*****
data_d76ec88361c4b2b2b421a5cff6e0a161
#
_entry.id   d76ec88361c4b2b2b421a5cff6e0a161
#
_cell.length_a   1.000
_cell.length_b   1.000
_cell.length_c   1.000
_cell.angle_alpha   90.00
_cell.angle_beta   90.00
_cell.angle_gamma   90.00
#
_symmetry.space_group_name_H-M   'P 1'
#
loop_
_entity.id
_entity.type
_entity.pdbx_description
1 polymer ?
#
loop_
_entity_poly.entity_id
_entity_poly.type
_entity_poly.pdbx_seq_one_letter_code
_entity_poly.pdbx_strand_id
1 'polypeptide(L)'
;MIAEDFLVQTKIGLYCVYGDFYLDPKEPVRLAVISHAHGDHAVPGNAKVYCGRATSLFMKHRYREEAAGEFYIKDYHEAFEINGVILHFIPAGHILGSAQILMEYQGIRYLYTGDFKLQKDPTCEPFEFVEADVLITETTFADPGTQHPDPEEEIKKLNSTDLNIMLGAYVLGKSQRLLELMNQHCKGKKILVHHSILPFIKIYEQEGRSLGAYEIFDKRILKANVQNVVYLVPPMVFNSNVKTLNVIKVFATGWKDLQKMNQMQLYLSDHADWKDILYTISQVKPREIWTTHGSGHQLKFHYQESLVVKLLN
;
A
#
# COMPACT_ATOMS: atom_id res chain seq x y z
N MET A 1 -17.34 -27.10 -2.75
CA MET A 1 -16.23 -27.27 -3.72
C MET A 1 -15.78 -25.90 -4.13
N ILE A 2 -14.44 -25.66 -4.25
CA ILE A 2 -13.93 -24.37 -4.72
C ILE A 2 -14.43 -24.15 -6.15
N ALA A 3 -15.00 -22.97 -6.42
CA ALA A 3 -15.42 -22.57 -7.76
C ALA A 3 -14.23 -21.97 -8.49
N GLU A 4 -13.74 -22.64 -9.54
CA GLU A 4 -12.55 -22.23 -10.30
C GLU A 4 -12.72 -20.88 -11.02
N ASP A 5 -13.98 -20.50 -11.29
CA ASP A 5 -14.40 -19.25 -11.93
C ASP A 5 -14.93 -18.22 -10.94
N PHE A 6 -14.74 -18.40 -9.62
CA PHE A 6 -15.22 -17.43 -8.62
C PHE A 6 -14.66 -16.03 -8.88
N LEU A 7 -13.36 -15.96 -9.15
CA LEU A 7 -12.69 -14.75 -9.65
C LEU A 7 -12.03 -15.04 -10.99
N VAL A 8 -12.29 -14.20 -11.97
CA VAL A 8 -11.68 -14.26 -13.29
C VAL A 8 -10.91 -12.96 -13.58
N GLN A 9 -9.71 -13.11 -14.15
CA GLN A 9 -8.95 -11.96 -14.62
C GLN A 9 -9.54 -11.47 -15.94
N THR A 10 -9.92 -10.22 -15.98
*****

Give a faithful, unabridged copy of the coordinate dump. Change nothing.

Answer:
data_d76ec88361c4b2b2b421a5cff6e0a161
#
_entry.id   d76ec88361c4b2b2b421a5cff6e0a161
#
_cell.length_a   1.000
_cell.length_b   1.000
_cell.length_c   1.000
_cell.angle_alpha   90.00
_cell.angle_beta   90.00
_cell.angle_gamma   90.00
#
_symmetry.space_group_name_H-M   'P 1'
#
loop_
_entity.id
_entity.type
_entity.pdbx_description
1 polymer ?
#
loop_
_entity_poly.entity_id
_entity_poly.type
_entity_poly.pdbx_seq_one_letter_code
_entity_poly.pdbx_strand_id
1 'polypeptide(L)'
;MIAEDFLVQTKIGLYCVYGDFYLDPKEPVRLAVISHAHGDHAVPGNAKVYCGRATSLFMKHRYREEAAGEFYIKDYHEAFEINGVILHFIPAGHILGSAQILMEYQGIRYLYTGDFKLQKDPTCEPFEFVEADVLITETTFADPGTQHPDPEEEIKKLNSTDLNIMLGAYVLGKSQRLLELMNQHCKGKKILVHHSILPFIKIYEQEGRSLGAYEIFDKRILKANVQNVVYLVPPMVFNSNVKTLNVIKVFATGWKDLQKMNQMQLYLSDHADWKDILYTISQVKPREIWTTHGSGHQLKFHYQESLVVKLLN
;
A
#
# COMPACT_ATOMS: atom_id res chain seq x y z
N MET A 1 -17.34 -27.10 -2.75
CA MET A 1 -16.23 -27.27 -3.72
C MET A 1 -15.78 -25.90 -4.13
N ILE A 2 -14.44 -25.66 -4.25
CA ILE A 2 -13.93 -24.37 -4.72
C ILE A 2 -14.43 -24.15 -6.15
N ALA A 3 -15.00 -22.97 -6.42
CA ALA A 3 -15.42 -22.57 -7.76
C ALA A 3 -14.23 -21.97 -8.49
N GLU A 4 -13.74 -22.64 -9.54
CA GLU A 4 -12.55 -22.23 -10.30
C GLU A 4 -12.72 -20.88 -11.02
N ASP A 5 -13.98 -20.50 -11.29
CA ASP A 5 -14.40 -19.25 -11.93
C ASP A 5 -14.93 -18.22 -10.94
N PHE A 6 -14.74 -18.40 -9.62
CA PHE A 6 -15.22 -17.43 -8.62
C PHE A 6 -14.66 -16.03 -8.88
N LEU A 7 -13.36 -15.96 -9.15
CA LEU A 7 -12.69 -14.75 -9.65
C LEU A 7 -12.03 -15.04 -10.99
N VAL A 8 -12.29 -14.20 -11.97
CA VAL A 8 -11.68 -14.26 -13.29
C VAL A 8 -10.91 -12.96 -13.58
N GLN A 9 -9.71 -13.11 -14.15
CA GLN A 9 -8.95 -11.96 -14.62
C GLN A 9 -9.54 -11.47 -15.94
N THR A 10 -9.92 -10.22 -15.98